Wulff–Dötz reaction

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The Wulff–Dötz reaction (also known as the Dötz reaction or the benzannulation reaction of the Fischer carbene complexes) is the chemical reaction of an aromatic or vinylic alkoxy pentacarbonyl chromium carbene complex with an alkyne and carbon monoxide to give a Cr(CO)3-coordinated substituted phenol.[1][2][3] Several reviews have been published.[4][5] It is named after the German chemist Karl Heinz Dötz (b. 1943) and the American chemist William D. Wulff (b. 1949) at Michigan State University.[6] The reaction was first discovered by Karl Dötz and was extensively developed by his group and W. Wulff's group. They subsequently share the name of the reaction.

The Dötz reaction

The position of the substituents is highly predictable with the largest alkyne substituent (RL) neighboring the phenol and the smallest alkyne substituent (RS) neighboring the methoxy group.[7][8] Hence, this reaction is more useful for terminal alkynes than internal alkynes.

The phenol can be liberated from the chromium complex by a mild oxidation, such as ceric ammonium nitrate or air oxidation.

Since this reaction can quickly generate complex phenolic compounds, the Wulff–Dötz reaction has been used most often in the synthesis of natural products, especially Vitamins E and K.[9][10] It is also applicable to the synthesis of poly-pehanolic compounds, such as calixarenes.[11]

Mechanism[edit]

The exact details of the Wulff–Dötz reaction are still being discussed and argued. The currently accepted mechanism of this reaction is outlined below. The first step of the reaction involves the loss of carbon monoxide from the Fischer carbene complex 1 to give intermediate 3. The loss of CO is rate limiting making the investigation of this reaction mechanism difficult. The alkyne then coordinates to the metal center which has been calculated as a low-energy barrier process with a ΔE of 2.0-4.0 kcal/mol (for terminal alkynes at B3LYP/SVP). The resulting alkyne metal coordinated complex immediately rearranges to intermediate 4[12] with activation barrier of 3-9 kcal/mol (for terminal acetylenes at B3LYP/SVP). The η1, η3-complex shown as 4 subsequently undergoes CO insertion to give the η4-vinylketene complex 5 which undergoes electrocyclization to give intermediate 6. When R1 is hydrogen, intermediate 6 is short lived and proceeds to the metal tricarbonyl arene complex 2. Without CO insertion, the reaction proceeds through 7 to the cyclopentadiene product 8.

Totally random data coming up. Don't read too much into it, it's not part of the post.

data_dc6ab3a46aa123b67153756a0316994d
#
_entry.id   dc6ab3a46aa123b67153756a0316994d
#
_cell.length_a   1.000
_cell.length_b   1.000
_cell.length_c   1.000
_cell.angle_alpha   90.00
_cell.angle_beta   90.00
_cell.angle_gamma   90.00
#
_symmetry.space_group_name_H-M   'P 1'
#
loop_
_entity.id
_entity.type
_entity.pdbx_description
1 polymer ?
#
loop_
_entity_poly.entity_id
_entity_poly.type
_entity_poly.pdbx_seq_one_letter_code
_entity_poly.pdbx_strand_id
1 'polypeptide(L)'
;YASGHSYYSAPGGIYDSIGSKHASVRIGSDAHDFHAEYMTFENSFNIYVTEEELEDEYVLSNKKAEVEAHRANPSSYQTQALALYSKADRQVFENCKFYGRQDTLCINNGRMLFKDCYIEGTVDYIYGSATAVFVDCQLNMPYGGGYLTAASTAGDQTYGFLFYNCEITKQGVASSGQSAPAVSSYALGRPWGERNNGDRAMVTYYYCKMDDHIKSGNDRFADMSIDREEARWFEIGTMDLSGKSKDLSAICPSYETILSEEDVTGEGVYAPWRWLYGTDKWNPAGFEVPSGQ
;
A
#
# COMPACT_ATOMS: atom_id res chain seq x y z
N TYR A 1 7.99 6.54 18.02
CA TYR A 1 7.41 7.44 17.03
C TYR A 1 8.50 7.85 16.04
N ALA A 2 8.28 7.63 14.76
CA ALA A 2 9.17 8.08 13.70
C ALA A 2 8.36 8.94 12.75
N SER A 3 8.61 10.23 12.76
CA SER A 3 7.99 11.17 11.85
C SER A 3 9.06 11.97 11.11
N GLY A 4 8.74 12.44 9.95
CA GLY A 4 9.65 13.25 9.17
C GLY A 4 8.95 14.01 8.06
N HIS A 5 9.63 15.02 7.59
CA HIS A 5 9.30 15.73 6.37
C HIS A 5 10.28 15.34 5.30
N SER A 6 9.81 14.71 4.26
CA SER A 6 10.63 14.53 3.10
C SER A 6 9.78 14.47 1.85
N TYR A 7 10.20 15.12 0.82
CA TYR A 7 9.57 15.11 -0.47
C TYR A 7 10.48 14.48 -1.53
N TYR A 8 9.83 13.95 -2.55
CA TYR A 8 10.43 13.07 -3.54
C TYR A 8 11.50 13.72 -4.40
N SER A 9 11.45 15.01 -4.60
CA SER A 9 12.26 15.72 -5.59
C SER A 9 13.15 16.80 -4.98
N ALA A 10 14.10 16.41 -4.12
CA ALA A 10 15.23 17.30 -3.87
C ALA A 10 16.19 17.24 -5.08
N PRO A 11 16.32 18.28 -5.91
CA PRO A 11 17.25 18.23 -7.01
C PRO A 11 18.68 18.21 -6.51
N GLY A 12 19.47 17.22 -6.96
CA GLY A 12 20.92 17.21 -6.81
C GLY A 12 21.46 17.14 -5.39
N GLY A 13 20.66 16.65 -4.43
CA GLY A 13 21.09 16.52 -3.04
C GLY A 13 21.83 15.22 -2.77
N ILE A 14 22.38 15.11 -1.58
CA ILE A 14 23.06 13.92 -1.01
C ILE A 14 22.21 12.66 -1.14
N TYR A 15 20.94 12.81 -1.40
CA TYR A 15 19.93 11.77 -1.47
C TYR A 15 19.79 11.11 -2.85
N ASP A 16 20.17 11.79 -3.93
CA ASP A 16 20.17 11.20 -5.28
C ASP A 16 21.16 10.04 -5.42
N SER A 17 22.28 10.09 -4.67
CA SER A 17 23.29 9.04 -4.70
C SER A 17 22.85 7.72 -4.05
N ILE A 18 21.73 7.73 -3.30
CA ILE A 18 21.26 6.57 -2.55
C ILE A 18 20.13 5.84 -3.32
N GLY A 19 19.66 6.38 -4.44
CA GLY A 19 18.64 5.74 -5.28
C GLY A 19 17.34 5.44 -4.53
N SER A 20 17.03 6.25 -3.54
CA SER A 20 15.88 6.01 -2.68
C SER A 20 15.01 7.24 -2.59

The Dötz reaction

References[edit]

  1. ^ Dötz, Karl Heinz (September 1975). "Synthesis of the Naphthol Skeleton from Pentacarbonyl-[methoxy(phenyl)carbene]chromium (O) and Tolan". Angewandte Chemie International Edition in English 14 (9): 644–645. doi:10.1002/anie.197506442. 
  2. ^ Heinz Dötz, Karl; Dietz, Robert; von Imhof, Alexander; Lorenz, Hans; Huttner, Gottfried (June 1976). "Reaktionen von Komplexliganden, IV. Stereoselektive Synthese substituierter Naphthaline: Darstellung und Struktur eines Tricarbonyl(naphthalin)chrom(0)-Komplexes". Chemische Berichte 109 (6): 2033–2038. doi:10.1002/cber.19761090610. 
  3. ^ Timko, M.; Yamashita, Ayako (1993). "SYNTHESIS OF 2-SUBSTITUTED NAPHTHALENEDIOL DERIVATIVES USING CHROMIUM CARBENE COMPLEXES: 1-ACETOXY-2-BUTYL-4-METHOXYNAPHTHALENE". Org. Synth 71: 72. doi:10.15227/orgsyn.071.0072. 
  4. ^ Waters, Marcey; William, Wulff (2008). "The Synthesis of Phenols and Quinones via Fischer Carbene Complexes". Organic Reactions 70: 121–623. doi:10.1002/0471264180.or070.02. 
  5. ^ Dotz, K. H. (1 January 1983). "Carbon-carbon bond formation via carbonyl-carbene complexes". Pure and Applied Chemistry 55 (11). doi:10.1351/pac198355111689. 
  6. ^ "The Wulff Group at Michigan State University". Retrieved 23 April 2015. 
  7. ^ Wulff, William D.; Tang, Peng Cho; McCallum, J. Stuart (December 1981). "Regiochemistry of the reaction of chromium-carbene complexes with acetylenes". Journal of the American Chemical Society 103 (25): 7677–7678. doi:10.1021/ja00415a058. 
  8. ^ Chamberlin, Steven; Wulff, William D. (June 1994). "Synthons for the Parent Vinyl Carbene Complex in the Benzannulation Reaction". The Journal of Organic Chemistry 59 (11): 3047–3054. doi:10.1021/jo00090a024. 
  9. ^ Rawat, Manish; Wulff, William D. (February 2004). "Total Synthesis of Carbazoquinocin C:  Application of the Benzannulation of Fischer Carbene Complexes to Carbazole-3,4-quinone Alkaloids". Organic Letters 6 (3): 329–332. doi:10.1021/ol0360445. 
  10. ^ White, James D.; Smits, Helmars (January 2005). "Application of the Dötz Reaction to Construction of a Major Portion of the Ansa Macrocycle (−)-Kendomycin". Organic Letters 7 (2): 235–238. doi:10.1021/ol047779s. 
  11. ^ Fernandes, Rodney; Mulay, Sandip (28 May 2014). "Chiral Cups (Calixarenes) via Dötz Benzannulation". Synthesis 46 (14): 1836–1846. doi:10.1055/s-0033-1339122. 
  12. ^ Hofmann, Peter; Hämmerle, Martin (July 1989). "The Mechanism of the Dötz Reaction: Chromacyclobutenes by Alkyne–Carbene Coupling?". Angewandte Chemie International Edition in English 28 (7): 908–910. doi:10.1002/anie.198909081. Retrieved 2 December 2014.